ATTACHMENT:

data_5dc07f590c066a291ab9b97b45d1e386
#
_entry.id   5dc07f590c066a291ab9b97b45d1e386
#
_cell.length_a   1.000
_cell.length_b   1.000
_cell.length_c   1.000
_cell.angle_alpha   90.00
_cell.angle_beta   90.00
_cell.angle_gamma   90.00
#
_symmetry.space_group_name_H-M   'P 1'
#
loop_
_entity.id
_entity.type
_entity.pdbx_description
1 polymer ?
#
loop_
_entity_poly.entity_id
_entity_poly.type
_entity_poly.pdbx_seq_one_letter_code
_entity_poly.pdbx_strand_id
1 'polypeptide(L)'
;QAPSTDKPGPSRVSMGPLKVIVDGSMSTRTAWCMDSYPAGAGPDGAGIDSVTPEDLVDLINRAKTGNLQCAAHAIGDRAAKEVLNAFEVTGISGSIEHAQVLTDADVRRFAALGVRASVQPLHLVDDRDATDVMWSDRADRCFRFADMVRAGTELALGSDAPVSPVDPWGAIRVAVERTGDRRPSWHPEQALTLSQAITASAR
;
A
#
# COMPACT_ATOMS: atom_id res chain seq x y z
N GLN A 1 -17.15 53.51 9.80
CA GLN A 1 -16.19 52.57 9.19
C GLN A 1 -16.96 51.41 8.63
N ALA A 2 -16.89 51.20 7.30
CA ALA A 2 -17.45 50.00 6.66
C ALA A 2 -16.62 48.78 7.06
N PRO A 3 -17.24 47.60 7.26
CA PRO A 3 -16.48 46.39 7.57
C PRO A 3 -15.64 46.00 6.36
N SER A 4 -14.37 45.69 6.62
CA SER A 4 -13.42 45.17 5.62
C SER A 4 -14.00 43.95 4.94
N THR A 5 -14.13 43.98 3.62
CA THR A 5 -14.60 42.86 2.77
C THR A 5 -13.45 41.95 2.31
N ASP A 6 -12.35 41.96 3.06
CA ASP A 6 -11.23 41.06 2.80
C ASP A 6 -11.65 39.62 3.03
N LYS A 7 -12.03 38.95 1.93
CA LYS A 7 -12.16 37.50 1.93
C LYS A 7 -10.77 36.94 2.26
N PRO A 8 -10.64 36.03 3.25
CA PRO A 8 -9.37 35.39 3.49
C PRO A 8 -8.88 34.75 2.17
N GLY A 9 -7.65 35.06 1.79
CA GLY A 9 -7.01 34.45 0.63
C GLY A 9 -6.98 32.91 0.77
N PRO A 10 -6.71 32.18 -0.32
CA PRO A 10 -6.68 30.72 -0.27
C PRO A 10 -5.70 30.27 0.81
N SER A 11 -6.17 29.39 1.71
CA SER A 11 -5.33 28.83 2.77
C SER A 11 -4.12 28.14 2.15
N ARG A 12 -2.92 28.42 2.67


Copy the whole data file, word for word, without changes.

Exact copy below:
data_5dc07f590c066a291ab9b97b45d1e386
#
_entry.id   5dc07f590c066a291ab9b97b45d1e386
#
_cell.length_a   1.000
_cell.length_b   1.000
_cell.length_c   1.000
_cell.angle_alpha   90.00
_cell.angle_beta   90.00
_cell.angle_gamma   90.00
#
_symmetry.space_group_name_H-M   'P 1'
#
loop_
_entity.id
_entity.type
_entity.pdbx_description
1 polymer ?
#
loop_
_entity_poly.entity_id
_entity_poly.type
_entity_poly.pdbx_seq_one_letter_code
_entity_poly.pdbx_strand_id
1 'polypeptide(L)'
;QAPSTDKPGPSRVSMGPLKVIVDGSMSTRTAWCMDSYPAGAGPDGAGIDSVTPEDLVDLINRAKTGNLQCAAHAIGDRAAKEVLNAFEVTGISGSIEHAQVLTDADVRRFAALGVRASVQPLHLVDDRDATDVMWSDRADRCFRFADMVRAGTELALGSDAPVSPVDPWGAIRVAVERTGDRRPSWHPEQALTLSQAITASAR
;
A
#
# COMPACT_ATOMS: atom_id res chain seq x y z
N GLN A 1 -17.15 53.51 9.80
CA GLN A 1 -16.19 52.57 9.19
C GLN A 1 -16.96 51.41 8.63
N ALA A 2 -16.89 51.20 7.30
CA ALA A 2 -17.45 50.00 6.66
C ALA A 2 -16.62 48.78 7.06
N PRO A 3 -17.24 47.60 7.26
CA PRO A 3 -16.48 46.39 7.57
C PRO A 3 -15.64 46.00 6.36
N SER A 4 -14.37 45.69 6.62
CA SER A 4 -13.42 45.17 5.62
C SER A 4 -14.00 43.95 4.94
N THR A 5 -14.13 43.98 3.62
CA THR A 5 -14.60 42.86 2.77
C THR A 5 -13.45 41.95 2.31
N ASP A 6 -12.35 41.96 3.06
CA ASP A 6 -11.23 41.06 2.80
C ASP A 6 -11.65 39.62 3.03
N LYS A 7 -12.03 38.95 1.93
CA LYS A 7 -12.16 37.50 1.93
C LYS A 7 -10.77 36.94 2.26
N PRO A 8 -10.64 36.03 3.25
CA PRO A 8 -9.37 35.39 3.49
C PRO A 8 -8.88 34.75 2.17
N GLY A 9 -7.65 35.06 1.79
CA GLY A 9 -7.01 34.45 0.63
C GLY A 9 -6.98 32.91 0.77
N PRO A 10 -6.71 32.18 -0.32
CA PRO A 10 -6.68 30.72 -0.27
C PRO A 10 -5.70 30.27 0.81
N SER A 11 -6.17 29.39 1.71
CA SER A 11 -5.33 28.83 2.77
C SER A 11 -4.12 28.14 2.15
N ARG A 12 -2.92 28.42 2.67